AUSTIN (KXAN) — Doctors at Dell Children’s Medical Center are sharing key takeaways after being part of an international study analyzing a rare post-COVID illness.

Multisystem Inflammatory Syndrome in Children or MIS-C strikes after a COVID-19 infection. It can cause inflammation to organs including the heart, lungs, kidneys, and brain. 

“I think the great news is that once the kids are past the hospitalization, they seem to have done fantastic. There were a few patients who had the coronary abnormalities that we’re continuing to watch,” explained Dr. Keren Hasbani, pediatric cardiologist at Dell Children’s and Director of Cardiac Magnetic Imaging.

During the pandemic she said her team treated 93 MIS-C patients and had one death. As of this past week, there are no kids with MIS-C at the hospital. 

“We believe that – that’s because the variant has mutated and changed, not because kids are no longer getting COVID,” said Dr. Hasbani. “We truly believe that how your immune system was responding to other variants of COVID was causing the MIS-C.”


Dr. Hasbani has been studying MIS-C closely. 

She said that 20 children from Central Texas have been part of the MUSIC study, short for Long-Term Outcomes after the MUltisystem Inflammatory Syndrome IChildren.

The study includes 1,200 children who were diagnosed with MIS-C between June of 2021 to this past January. The study across the U.S. and Canada is now part of a bigger analysis on the recovery of COVID

“I think we learned so much from this study, by being able to have 30 pediatric cardiology centers come together, tell us their findings,” explained Dr. Hasbani. “We were able to change our treatment protocol, we became much sharper in diagnosing these and treating them very quickly.”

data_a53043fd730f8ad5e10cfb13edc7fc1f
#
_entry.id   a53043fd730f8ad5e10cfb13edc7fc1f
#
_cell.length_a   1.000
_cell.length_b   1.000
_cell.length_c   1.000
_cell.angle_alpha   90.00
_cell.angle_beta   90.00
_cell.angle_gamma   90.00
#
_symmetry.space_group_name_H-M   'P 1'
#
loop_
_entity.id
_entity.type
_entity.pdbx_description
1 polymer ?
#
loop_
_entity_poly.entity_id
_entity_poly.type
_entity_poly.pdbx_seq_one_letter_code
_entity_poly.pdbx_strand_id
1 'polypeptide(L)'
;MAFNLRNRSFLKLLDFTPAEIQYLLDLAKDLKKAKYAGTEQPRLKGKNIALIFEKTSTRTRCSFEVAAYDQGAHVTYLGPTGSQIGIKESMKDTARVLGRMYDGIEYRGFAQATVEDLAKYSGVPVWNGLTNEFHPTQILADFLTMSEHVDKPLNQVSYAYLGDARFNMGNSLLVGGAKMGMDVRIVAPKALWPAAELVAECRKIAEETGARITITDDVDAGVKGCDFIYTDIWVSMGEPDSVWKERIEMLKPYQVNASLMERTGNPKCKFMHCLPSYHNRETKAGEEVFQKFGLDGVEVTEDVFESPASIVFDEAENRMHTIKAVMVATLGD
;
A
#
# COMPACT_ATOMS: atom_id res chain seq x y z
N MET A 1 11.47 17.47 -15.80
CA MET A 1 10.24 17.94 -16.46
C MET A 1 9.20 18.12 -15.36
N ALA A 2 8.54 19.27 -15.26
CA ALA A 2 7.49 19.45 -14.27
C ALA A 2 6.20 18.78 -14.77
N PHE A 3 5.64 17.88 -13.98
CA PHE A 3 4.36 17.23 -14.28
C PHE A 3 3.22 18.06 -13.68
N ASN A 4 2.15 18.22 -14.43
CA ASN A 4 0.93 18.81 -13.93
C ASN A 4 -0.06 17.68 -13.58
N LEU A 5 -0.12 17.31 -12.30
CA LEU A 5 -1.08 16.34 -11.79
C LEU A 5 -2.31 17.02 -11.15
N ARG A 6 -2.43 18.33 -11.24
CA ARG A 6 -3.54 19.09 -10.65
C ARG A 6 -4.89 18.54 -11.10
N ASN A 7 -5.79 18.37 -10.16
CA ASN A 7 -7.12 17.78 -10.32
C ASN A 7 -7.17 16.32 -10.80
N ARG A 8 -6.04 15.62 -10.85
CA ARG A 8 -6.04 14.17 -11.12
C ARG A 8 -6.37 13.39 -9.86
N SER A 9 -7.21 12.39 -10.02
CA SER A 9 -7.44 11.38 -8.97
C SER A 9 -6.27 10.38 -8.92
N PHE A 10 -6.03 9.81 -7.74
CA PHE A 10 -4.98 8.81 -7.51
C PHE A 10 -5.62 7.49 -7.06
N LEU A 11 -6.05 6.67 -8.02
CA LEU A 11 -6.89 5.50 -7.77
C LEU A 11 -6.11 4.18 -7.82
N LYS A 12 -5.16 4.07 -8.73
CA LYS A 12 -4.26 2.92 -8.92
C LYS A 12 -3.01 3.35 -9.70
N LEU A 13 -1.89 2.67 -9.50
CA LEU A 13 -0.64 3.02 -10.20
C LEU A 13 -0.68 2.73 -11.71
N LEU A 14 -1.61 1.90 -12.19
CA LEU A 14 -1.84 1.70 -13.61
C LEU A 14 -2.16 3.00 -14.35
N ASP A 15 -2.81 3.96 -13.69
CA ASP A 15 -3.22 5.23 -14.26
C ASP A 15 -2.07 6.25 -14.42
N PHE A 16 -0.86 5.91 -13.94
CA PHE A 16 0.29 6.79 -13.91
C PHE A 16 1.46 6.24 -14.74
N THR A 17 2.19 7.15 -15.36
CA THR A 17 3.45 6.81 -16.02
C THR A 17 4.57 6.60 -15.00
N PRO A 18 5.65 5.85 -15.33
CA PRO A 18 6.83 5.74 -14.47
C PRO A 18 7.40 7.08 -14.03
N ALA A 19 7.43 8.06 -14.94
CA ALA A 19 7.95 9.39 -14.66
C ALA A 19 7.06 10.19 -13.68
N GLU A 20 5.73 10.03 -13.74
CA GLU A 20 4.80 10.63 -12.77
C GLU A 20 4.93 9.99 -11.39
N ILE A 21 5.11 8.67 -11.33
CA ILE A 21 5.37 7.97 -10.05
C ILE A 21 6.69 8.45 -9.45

According to state data, as of November, Texas has had close to 700 MIS-C cases, 50% were among Hispanic or Latino children.

“We don’t know why –  that part, we’re hoping the study will still be able to kind of delineate with the fact that we’ve asked kids who had MIS-C, and the parents to give saliva samples for genetic testing to see if we can figure out is there something different genetically that put them at higher predisposition to get the MIS-C,” said Dr. Hasbani. 

MIS-C Nationwide

Local health departments across Texas have been reporting MIS-C cases to the state. The data is updated every month. 

The team at Dell Children’s continues to monitor the patients in the study. 

According to the CDC, during the omicron period this year compared to 2020 and 2021, overall, MIS-C decreased nationwide, and the most commonly affected age group shifted from children 5 to 11 years old to children younger than 5. Also, early data suggests that ICU admission and severe MIS-C decreased. 

Dr. Hasbani cautioned now with flu, RSV and COVID cases spiking everyone should take precautions including staying home when sick, washing hands frequently, wearing a mask if not feeling well and getting vaccinated. 

She added that about 95% of children Dell Children’s treated with MIS-C weren’t vaccinated but eligible for the COVID shots.